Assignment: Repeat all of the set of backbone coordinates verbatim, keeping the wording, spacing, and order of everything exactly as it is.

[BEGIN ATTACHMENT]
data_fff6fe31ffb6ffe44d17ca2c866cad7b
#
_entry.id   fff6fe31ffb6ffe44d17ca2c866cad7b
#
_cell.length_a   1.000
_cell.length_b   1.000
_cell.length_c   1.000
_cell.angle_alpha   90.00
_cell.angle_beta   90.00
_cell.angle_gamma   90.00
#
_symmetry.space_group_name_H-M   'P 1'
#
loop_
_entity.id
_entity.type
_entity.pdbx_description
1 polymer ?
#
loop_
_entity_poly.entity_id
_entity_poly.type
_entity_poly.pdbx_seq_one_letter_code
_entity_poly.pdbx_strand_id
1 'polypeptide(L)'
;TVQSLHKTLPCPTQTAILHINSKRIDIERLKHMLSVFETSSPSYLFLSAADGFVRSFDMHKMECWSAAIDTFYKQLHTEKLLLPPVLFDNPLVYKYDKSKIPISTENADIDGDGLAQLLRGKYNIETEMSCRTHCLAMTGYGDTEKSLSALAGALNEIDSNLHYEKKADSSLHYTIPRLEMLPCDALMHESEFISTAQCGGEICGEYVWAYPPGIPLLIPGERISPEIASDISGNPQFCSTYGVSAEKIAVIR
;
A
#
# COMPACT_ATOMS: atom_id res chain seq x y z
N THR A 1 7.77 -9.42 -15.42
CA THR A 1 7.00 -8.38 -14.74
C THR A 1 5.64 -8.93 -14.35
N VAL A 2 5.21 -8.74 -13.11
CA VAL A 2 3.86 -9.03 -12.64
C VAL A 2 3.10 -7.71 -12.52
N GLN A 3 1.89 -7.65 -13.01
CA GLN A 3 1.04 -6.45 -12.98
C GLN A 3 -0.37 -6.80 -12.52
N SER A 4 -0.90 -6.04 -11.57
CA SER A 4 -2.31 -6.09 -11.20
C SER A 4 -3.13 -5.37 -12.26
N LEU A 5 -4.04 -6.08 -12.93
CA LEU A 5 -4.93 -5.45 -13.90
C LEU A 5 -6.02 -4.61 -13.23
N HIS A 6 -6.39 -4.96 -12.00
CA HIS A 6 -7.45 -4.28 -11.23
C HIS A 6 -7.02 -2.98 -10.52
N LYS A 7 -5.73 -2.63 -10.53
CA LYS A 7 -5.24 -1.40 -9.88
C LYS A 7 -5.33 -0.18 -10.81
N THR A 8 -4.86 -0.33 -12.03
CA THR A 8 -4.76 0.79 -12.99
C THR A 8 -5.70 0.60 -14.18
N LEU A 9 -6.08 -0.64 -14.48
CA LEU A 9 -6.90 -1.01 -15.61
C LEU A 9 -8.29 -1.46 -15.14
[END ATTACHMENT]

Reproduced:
data_fff6fe31ffb6ffe44d17ca2c866cad7b
#
_entry.id   fff6fe31ffb6ffe44d17ca2c866cad7b
#
_cell.length_a   1.000
_cell.length_b   1.000
_cell.length_c   1.000
_cell.angle_alpha   90.00
_cell.angle_beta   90.00
_cell.angle_gamma   90.00
#
_symmetry.space_group_name_H-M   'P 1'
#
loop_
_entity.id
_entity.type
_entity.pdbx_description
1 polymer ?
#
loop_
_entity_poly.entity_id
_entity_poly.type
_entity_poly.pdbx_seq_one_letter_code
_entity_poly.pdbx_strand_id
1 'polypeptide(L)'
;TVQSLHKTLPCPTQTAILHINSKRIDIERLKHMLSVFETSSPSYLFLSAADGFVRSFDMHKMECWSAAIDTFYKQLHTEKLLLPPVLFDNPLVYKYDKSKIPISTENADIDGDGLAQLLRGKYNIETEMSCRTHCLAMTGYGDTEKSLSALAGALNEIDSNLHYEKKADSSLHYTIPRLEMLPCDALMHESEFISTAQCGGEICGEYVWAYPPGIPLLIPGERISPEIASDISGNPQFCSTYGVSAEKIAVIR
;
A
#
# COMPACT_ATOMS: atom_id res chain seq x y z
N THR A 1 7.77 -9.42 -15.42
CA THR A 1 7.00 -8.38 -14.74
C THR A 1 5.64 -8.93 -14.35
N VAL A 2 5.21 -8.74 -13.11
CA VAL A 2 3.86 -9.03 -12.64
C VAL A 2 3.10 -7.71 -12.52
N GLN A 3 1.89 -7.65 -13.01
CA GLN A 3 1.04 -6.45 -12.98
C GLN A 3 -0.37 -6.80 -12.52
N SER A 4 -0.90 -6.04 -11.57
CA SER A 4 -2.31 -6.09 -11.20
C SER A 4 -3.13 -5.37 -12.26
N LEU A 5 -4.04 -6.08 -12.93
CA LEU A 5 -4.93 -5.45 -13.90
C LEU A 5 -6.02 -4.61 -13.23
N HIS A 6 -6.39 -4.96 -12.00
CA HIS A 6 -7.45 -4.28 -11.23
C HIS A 6 -7.02 -2.98 -10.52
N LYS A 7 -5.73 -2.63 -10.53
CA LYS A 7 -5.24 -1.40 -9.88
C LYS A 7 -5.33 -0.18 -10.81
N THR A 8 -4.86 -0.33 -12.03
CA THR A 8 -4.76 0.79 -12.99
C THR A 8 -5.70 0.60 -14.18
N LEU A 9 -6.08 -0.64 -14.48
CA LEU A 9 -6.90 -1.01 -15.61
C LEU A 9 -8.29 -1.46 -15.14